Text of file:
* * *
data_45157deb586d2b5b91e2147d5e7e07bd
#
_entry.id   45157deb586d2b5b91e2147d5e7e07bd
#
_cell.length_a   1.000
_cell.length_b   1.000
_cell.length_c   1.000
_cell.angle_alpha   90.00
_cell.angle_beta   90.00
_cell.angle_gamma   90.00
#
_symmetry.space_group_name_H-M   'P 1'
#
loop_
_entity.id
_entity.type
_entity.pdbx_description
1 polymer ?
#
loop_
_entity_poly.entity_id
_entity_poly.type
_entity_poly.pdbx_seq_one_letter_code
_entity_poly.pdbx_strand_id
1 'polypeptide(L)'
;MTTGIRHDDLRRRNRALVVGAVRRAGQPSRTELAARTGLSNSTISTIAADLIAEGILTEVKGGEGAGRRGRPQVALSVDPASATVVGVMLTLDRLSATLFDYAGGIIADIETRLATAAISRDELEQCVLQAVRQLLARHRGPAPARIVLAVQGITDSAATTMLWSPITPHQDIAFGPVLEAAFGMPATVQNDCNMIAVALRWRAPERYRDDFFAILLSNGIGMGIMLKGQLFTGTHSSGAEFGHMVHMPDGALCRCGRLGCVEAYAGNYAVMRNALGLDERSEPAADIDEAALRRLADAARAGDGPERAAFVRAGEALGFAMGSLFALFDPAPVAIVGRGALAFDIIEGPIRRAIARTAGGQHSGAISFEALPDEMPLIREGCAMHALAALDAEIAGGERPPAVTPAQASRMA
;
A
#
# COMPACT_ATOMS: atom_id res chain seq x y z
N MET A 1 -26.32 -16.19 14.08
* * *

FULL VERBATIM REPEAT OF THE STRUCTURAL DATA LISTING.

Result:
data_45157deb586d2b5b91e2147d5e7e07bd
#
_entry.id   45157deb586d2b5b91e2147d5e7e07bd
#
_cell.length_a   1.000
_cell.length_b   1.000
_cell.length_c   1.000
_cell.angle_alpha   90.00
_cell.angle_beta   90.00
_cell.angle_gamma   90.00
#
_symmetry.space_group_name_H-M   'P 1'
#
loop_
_entity.id
_entity.type
_entity.pdbx_description
1 polymer ?
#
loop_
_entity_poly.entity_id
_entity_poly.type
_entity_poly.pdbx_seq_one_letter_code
_entity_poly.pdbx_strand_id
1 'polypeptide(L)'
;MTTGIRHDDLRRRNRALVVGAVRRAGQPSRTELAARTGLSNSTISTIAADLIAEGILTEVKGGEGAGRRGRPQVALSVDPASATVVGVMLTLDRLSATLFDYAGGIIADIETRLATAAISRDELEQCVLQAVRQLLARHRGPAPARIVLAVQGITDSAATTMLWSPITPHQDIAFGPVLEAAFGMPATVQNDCNMIAVALRWRAPERYRDDFFAILLSNGIGMGIMLKGQLFTGTHSSGAEFGHMVHMPDGALCRCGRLGCVEAYAGNYAVMRNALGLDERSEPAADIDEAALRRLADAARAGDGPERAAFVRAGEALGFAMGSLFALFDPAPVAIVGRGALAFDIIEGPIRRAIARTAGGQHSGAISFEALPDEMPLIREGCAMHALAALDAEIAGGERPPAVTPAQASRMA
;
A
#
# COMPACT_ATOMS: atom_id res chain seq x y z
N MET A 1 -26.32 -16.19 14.08